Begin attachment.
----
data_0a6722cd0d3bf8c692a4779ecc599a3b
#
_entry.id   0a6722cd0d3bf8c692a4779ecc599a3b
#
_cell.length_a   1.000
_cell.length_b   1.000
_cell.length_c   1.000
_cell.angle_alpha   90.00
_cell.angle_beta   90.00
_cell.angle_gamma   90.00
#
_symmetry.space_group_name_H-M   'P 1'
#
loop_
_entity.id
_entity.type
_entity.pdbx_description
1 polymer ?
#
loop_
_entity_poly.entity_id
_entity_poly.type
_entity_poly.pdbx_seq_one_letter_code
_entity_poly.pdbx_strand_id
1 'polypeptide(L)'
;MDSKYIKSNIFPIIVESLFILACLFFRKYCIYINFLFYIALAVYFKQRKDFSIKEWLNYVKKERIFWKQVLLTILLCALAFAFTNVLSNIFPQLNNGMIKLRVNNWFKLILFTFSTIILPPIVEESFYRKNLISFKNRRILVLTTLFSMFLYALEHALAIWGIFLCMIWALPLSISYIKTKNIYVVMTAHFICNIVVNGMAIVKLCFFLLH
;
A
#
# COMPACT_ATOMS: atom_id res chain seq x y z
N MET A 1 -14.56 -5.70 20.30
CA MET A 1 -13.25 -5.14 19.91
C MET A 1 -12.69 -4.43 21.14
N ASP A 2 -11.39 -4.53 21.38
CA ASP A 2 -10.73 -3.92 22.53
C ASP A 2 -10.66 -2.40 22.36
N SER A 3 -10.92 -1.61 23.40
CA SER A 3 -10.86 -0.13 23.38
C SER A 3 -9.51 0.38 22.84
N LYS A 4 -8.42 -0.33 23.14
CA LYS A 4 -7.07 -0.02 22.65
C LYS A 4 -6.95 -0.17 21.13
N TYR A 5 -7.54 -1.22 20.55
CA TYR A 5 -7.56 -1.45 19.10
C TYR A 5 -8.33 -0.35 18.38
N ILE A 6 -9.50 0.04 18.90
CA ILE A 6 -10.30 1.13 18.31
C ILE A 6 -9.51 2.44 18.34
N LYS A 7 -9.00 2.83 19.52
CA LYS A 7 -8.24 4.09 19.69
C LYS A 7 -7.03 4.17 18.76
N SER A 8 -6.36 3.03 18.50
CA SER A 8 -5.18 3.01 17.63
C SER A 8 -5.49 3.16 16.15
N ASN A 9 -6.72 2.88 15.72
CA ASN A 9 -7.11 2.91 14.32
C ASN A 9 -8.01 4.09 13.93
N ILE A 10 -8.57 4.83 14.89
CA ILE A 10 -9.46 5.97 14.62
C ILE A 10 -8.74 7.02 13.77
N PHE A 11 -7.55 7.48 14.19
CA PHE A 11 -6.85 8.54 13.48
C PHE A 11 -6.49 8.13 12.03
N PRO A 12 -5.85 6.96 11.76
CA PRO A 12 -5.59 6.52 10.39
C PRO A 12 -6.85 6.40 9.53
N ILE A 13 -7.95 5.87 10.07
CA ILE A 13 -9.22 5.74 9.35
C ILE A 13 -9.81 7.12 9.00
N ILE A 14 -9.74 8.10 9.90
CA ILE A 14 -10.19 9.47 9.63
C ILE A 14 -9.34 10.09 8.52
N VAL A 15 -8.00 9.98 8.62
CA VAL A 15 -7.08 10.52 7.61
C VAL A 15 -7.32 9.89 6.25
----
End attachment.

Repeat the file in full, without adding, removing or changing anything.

data_0a6722cd0d3bf8c692a4779ecc599a3b
#
_entry.id   0a6722cd0d3bf8c692a4779ecc599a3b
#
_cell.length_a   1.000
_cell.length_b   1.000
_cell.length_c   1.000
_cell.angle_alpha   90.00
_cell.angle_beta   90.00
_cell.angle_gamma   90.00
#
_symmetry.space_group_name_H-M   'P 1'
#
loop_
_entity.id
_entity.type
_entity.pdbx_description
1 polymer ?
#
loop_
_entity_poly.entity_id
_entity_poly.type
_entity_poly.pdbx_seq_one_letter_code
_entity_poly.pdbx_strand_id
1 'polypeptide(L)'
;MDSKYIKSNIFPIIVESLFILACLFFRKYCIYINFLFYIALAVYFKQRKDFSIKEWLNYVKKERIFWKQVLLTILLCALAFAFTNVLSNIFPQLNNGMIKLRVNNWFKLILFTFSTIILPPIVEESFYRKNLISFKNRRILVLTTLFSMFLYALEHALAIWGIFLCMIWALPLSISYIKTKNIYVVMTAHFICNIVVNGMAIVKLCFFLLH
;
A
#
# COMPACT_ATOMS: atom_id res chain seq x y z
N MET A 1 -14.56 -5.70 20.30
CA MET A 1 -13.25 -5.14 19.91
C MET A 1 -12.69 -4.43 21.14
N ASP A 2 -11.39 -4.53 21.38
CA ASP A 2 -10.73 -3.92 22.53
C ASP A 2 -10.66 -2.40 22.36
N SER A 3 -10.92 -1.61 23.40
CA SER A 3 -10.86 -0.13 23.38
C SER A 3 -9.51 0.38 22.84
N LYS A 4 -8.42 -0.33 23.14
CA LYS A 4 -7.07 -0.02 22.65
C LYS A 4 -6.95 -0.17 21.13
N TYR A 5 -7.54 -1.22 20.55
CA TYR A 5 -7.56 -1.45 19.10
C TYR A 5 -8.33 -0.35 18.38
N ILE A 6 -9.50 0.04 18.90
CA ILE A 6 -10.30 1.13 18.31
C ILE A 6 -9.51 2.44 18.34
N LYS A 7 -9.00 2.83 19.52
CA LYS A 7 -8.24 4.09 19.69
C LYS A 7 -7.03 4.17 18.76
N SER A 8 -6.36 3.03 18.50
CA SER A 8 -5.18 3.01 17.63
C SER A 8 -5.49 3.16 16.15
N ASN A 9 -6.72 2.88 15.72
CA ASN A 9 -7.11 2.91 14.32
C ASN A 9 -8.01 4.09 13.93
N ILE A 10 -8.57 4.83 14.89
CA ILE A 10 -9.46 5.97 14.62
C ILE A 10 -8.74 7.02 13.77
N PHE A 11 -7.55 7.48 14.19
CA PHE A 11 -6.85 8.54 13.48
C PHE A 11 -6.49 8.13 12.03
N PRO A 12 -5.85 6.96 11.76
CA PRO A 12 -5.59 6.52 10.39
C PRO A 12 -6.85 6.40 9.53
N ILE A 13 -7.95 5.87 10.07
CA ILE A 13 -9.22 5.74 9.35
C ILE A 13 -9.81 7.12 9.00
N ILE A 14 -9.74 8.10 9.90
CA ILE A 14 -10.19 9.47 9.63
C ILE A 14 -9.34 10.09 8.52
N VAL A 15 -8.00 9.98 8.62
CA VAL A 15 -7.08 10.52 7.61
C VAL A 15 -7.32 9.89 6.25